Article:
Monday, March 23, 2009

Condom Comment

Let me add my voice to the noise in the blogosphere over this news item. To summarize for the non-clickers out there, the US Agency for International Development, the agency in charge of our international AIDS prevention efforts, has changed the suppliers they use for condoms for AIDS prevention programs in the developing world. The old supplier was in Alabama. The new suppliers are not American.

The article begins by asking the question:

At a time when the federal government is spending billions of stimulus dollars to stem the tide of U.S. layoffs, should that same government put even more Americans out of work by buying cheaper foreign products?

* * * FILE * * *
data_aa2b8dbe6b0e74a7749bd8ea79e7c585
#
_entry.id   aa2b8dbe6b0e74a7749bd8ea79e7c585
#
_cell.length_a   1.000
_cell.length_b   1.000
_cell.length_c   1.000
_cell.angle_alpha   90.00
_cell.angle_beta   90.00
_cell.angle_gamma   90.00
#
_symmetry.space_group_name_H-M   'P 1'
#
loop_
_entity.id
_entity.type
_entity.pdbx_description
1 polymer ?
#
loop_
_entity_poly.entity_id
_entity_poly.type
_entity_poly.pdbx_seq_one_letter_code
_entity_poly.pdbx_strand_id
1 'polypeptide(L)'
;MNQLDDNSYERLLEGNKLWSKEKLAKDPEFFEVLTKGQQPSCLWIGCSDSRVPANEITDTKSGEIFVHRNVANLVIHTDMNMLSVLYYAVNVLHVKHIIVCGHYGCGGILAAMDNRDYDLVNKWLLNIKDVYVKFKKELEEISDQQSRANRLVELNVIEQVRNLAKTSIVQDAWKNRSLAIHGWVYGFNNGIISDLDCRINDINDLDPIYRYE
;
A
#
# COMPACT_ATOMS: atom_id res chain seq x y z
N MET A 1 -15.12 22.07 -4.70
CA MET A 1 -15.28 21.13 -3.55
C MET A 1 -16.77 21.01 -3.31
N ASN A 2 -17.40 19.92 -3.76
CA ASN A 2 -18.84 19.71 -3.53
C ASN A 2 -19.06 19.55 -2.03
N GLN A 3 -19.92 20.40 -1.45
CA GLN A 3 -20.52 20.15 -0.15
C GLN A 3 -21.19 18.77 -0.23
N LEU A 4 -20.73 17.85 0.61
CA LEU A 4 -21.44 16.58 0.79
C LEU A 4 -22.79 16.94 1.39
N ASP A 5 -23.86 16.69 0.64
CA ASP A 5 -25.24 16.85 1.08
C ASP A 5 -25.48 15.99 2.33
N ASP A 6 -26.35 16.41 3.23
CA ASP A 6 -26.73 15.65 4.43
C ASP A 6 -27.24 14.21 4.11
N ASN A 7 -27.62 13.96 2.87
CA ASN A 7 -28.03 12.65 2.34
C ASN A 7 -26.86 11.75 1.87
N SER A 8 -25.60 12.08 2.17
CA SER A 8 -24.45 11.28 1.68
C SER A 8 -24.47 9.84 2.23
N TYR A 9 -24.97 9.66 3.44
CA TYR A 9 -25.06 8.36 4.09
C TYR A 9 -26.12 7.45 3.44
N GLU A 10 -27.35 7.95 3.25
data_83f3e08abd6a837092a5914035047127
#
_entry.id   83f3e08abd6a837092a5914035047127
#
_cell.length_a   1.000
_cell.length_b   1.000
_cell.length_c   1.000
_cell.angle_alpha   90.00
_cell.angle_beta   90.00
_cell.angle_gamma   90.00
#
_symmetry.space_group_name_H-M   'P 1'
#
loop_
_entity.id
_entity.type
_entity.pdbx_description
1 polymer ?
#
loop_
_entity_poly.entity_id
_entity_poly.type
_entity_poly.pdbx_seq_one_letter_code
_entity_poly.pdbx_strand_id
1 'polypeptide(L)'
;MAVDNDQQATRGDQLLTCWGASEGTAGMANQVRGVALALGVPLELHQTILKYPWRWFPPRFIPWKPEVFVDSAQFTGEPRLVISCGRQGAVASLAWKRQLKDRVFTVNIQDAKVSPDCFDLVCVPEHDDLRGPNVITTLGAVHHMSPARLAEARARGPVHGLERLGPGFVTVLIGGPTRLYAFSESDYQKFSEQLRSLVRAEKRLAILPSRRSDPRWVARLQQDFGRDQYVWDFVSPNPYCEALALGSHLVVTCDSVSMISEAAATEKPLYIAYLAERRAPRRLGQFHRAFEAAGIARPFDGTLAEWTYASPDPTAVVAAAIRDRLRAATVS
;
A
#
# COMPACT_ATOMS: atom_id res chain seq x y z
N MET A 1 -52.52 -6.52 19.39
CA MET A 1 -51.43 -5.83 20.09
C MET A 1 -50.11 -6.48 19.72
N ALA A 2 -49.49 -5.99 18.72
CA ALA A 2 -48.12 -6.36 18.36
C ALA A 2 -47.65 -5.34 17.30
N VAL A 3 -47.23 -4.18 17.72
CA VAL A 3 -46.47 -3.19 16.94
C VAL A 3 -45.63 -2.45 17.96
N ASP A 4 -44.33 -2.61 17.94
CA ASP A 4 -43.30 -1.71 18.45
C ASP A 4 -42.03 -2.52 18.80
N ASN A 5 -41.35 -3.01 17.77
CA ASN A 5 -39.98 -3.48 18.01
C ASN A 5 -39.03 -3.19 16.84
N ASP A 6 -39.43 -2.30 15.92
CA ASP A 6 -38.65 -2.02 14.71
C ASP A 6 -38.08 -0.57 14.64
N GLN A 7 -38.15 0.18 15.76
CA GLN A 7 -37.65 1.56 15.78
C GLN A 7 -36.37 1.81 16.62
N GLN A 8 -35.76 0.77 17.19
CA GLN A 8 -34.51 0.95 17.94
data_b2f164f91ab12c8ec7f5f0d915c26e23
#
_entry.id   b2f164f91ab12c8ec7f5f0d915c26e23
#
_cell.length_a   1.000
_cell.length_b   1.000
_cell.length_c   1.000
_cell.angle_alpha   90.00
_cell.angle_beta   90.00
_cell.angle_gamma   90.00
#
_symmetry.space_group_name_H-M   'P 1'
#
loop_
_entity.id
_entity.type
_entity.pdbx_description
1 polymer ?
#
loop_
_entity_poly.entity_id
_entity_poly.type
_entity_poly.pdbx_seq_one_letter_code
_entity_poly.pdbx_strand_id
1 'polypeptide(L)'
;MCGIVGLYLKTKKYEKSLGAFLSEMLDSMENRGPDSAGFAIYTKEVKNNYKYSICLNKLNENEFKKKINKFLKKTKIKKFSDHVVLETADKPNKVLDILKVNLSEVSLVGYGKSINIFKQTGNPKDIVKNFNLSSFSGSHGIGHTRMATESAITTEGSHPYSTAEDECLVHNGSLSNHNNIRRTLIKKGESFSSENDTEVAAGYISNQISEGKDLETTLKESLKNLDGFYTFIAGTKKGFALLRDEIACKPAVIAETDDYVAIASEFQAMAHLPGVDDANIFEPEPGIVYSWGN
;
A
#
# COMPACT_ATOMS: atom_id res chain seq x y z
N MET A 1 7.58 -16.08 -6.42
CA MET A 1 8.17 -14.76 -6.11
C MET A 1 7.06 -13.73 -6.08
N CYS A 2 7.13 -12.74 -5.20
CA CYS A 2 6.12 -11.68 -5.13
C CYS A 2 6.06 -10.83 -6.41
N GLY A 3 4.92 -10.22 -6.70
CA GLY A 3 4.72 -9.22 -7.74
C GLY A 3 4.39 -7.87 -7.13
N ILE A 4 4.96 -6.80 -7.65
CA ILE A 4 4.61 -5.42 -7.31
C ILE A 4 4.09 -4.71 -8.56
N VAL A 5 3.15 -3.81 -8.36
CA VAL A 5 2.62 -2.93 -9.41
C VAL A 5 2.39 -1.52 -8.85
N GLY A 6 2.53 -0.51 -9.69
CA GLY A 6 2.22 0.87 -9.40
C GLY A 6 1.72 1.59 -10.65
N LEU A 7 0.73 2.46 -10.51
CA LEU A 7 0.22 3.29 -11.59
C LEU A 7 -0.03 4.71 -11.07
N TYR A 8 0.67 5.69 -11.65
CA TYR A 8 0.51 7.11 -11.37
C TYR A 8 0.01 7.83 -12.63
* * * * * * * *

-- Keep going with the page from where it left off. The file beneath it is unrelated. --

The answer implied by the rest of the article is, "No."

Wrong. Not only is the answer wrong. That's not even the right question.

The American jobs in question here are making condoms for AIDS prevention programs in developing nations. Believe it or not, there are places on this planet where AIDS is not something you deal with by taking some wildly expensive drugs; it is something you die from, painfully, alone and ostracized by the community (but possibly not before trying some of the local folk cures which tend to do more to spread the virus than cure it). These are places where it is a non-trivial accomplishment to get to adulthood HIV-negative, places where preventing HIV spread saves lives. Not jobs. Lives. Human lives.

The question we should be asking is how many people have died in years past because we insisted on using a more expensive (and, buried down in paragraph 8 of the article, less reliable) supplier? How many human lives is an American job worth?